Updated: May 23, 2019
For as long as I can remember, the story seems to be that women are under confident. Apparently this a massive problem that is the root of many things including the gender pay gap, lack of career progression, women leaving industries and the terrible last season of game of thrones*
The only problem with this argument is that it’s a load of old cobblers, for two main reasons.
Firstly there is no evidence to link women’s career progression with confidence levels; in fact, recent research found the exact opposite. That even when women demonstrated the same amount of confidence as their male counterparts, they were still less likely to receive the same rewards.
The second reason is much more critical. I don’t think women are under-confident. I believe that men are over-confident.
Let me say that again for those at the back.
Women are usually adequately confident, but men are usually overconfident.
Of course, it’s a sliding scale, but in the main, men are more often socialised to be more confident than women. Even if they do not have adequate proof to back that confidence up. Again, don’t go trusting my word on this. Have a look at the research.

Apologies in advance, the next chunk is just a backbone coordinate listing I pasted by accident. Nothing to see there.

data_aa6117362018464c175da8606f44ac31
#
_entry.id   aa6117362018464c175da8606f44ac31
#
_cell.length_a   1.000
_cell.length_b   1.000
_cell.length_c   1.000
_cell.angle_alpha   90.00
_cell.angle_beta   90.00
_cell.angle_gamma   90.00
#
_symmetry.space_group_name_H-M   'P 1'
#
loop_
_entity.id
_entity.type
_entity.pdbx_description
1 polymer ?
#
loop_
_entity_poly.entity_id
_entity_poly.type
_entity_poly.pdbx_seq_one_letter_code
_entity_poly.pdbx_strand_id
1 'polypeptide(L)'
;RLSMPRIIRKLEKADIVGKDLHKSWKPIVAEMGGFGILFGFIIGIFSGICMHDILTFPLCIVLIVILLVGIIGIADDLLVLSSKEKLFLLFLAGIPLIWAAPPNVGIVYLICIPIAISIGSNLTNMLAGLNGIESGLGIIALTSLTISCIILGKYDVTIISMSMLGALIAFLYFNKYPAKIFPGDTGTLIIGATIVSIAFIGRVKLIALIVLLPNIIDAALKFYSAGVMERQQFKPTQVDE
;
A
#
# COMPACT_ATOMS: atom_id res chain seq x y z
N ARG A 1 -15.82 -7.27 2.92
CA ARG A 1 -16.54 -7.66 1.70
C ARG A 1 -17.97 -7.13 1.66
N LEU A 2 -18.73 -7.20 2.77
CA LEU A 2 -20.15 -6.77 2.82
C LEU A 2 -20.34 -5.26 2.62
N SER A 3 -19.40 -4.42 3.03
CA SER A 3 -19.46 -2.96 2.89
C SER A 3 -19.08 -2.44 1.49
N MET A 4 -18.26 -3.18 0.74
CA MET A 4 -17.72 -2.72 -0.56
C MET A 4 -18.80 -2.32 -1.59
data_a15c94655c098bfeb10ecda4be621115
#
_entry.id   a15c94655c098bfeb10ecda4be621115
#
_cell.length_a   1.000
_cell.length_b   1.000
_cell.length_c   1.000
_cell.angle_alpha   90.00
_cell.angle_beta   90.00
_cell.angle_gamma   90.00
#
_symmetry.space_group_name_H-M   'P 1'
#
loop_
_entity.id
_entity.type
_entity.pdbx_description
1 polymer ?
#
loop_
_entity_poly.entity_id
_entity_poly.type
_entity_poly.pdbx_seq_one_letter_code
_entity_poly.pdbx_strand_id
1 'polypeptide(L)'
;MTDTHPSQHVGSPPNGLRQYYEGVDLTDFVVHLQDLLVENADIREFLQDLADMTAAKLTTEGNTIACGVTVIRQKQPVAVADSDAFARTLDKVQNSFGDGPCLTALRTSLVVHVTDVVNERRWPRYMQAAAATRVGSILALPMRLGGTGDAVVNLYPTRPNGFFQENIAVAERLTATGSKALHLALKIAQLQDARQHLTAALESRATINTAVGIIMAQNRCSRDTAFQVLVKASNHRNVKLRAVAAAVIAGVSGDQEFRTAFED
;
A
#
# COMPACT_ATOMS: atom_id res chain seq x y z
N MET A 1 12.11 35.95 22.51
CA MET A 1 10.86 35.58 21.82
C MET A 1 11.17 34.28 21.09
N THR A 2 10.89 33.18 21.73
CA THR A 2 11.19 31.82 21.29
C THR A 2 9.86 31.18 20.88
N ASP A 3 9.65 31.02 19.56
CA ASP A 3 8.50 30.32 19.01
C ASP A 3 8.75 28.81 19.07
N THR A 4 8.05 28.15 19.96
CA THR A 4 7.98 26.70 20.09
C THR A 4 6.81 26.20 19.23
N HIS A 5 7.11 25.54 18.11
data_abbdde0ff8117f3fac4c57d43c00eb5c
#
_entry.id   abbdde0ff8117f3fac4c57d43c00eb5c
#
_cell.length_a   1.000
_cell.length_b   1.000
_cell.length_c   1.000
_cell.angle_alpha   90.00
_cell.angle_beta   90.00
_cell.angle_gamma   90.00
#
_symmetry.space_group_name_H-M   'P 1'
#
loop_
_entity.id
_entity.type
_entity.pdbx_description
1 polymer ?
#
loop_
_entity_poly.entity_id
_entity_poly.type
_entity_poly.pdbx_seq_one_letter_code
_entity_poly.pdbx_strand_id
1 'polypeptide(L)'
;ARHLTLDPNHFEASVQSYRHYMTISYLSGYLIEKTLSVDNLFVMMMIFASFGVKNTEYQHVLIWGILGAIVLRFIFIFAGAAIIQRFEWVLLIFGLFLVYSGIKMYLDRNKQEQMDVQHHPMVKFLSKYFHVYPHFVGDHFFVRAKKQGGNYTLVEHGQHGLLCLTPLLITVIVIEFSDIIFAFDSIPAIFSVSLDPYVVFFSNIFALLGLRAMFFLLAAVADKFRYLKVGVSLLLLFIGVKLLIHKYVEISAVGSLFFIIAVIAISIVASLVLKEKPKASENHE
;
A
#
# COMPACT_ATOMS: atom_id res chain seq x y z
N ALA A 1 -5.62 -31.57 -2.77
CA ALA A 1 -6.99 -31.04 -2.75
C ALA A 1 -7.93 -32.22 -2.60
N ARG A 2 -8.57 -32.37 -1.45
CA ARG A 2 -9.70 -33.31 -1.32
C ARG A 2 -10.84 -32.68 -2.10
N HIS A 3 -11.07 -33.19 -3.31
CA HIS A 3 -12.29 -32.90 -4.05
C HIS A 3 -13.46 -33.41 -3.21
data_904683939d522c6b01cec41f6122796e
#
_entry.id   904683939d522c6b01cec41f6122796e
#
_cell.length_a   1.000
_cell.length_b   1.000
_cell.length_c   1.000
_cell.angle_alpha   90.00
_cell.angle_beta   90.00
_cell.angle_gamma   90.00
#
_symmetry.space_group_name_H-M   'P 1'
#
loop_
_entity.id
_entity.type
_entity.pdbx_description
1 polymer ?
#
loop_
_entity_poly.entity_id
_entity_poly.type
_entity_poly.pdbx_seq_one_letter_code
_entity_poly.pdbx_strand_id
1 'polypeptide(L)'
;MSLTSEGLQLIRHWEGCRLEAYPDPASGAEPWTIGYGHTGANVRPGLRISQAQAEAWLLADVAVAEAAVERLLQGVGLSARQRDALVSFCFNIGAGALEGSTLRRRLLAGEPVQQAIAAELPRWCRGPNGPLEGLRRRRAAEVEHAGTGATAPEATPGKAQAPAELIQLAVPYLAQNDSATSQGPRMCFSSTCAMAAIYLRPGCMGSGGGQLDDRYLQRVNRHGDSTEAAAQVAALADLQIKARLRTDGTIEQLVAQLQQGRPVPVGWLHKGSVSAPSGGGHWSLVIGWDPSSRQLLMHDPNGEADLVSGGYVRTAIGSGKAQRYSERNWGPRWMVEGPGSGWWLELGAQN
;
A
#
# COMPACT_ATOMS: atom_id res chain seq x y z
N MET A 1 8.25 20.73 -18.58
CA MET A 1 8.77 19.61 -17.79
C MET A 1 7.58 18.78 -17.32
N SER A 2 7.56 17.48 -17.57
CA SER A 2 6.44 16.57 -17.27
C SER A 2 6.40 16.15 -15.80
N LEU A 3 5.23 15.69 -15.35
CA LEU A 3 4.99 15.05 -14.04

There’s a great training exercise that I’ve been running for a few years, which helps to determine your confidence levels; you can find it in the fantastic book How to measure anything by Douglas Hubbard. When I’ve delivered this exercise, Women nearly always score bang on the money, whereas men almost always vastly overestimate their ability and are frequently incredibly bemused that they were not 100% right.
Overconfidence is a big problem for business. If a large proportion of your staff are overconfident in their estimations, not only will they be getting a lot of things wrong, they will likely be shutting down people who have the right answers — creating a culture of he who shouts loudest wins along the way.
The good news is you can “re-calibrate your confidence”, research has shown that by undertaking a few simple exercises a week, you can improve your ability to make accurate estimates. The problem is, its hard to convince overconfident people that they might need to improve.
If organisations stopped viewing women’s confidence as a problem and instead turned their attention to my men’s overconfidence, the impact on organisations would be phenomenal.
The question is, has anyone got the confidence to try it?
* Ok maybe not the last one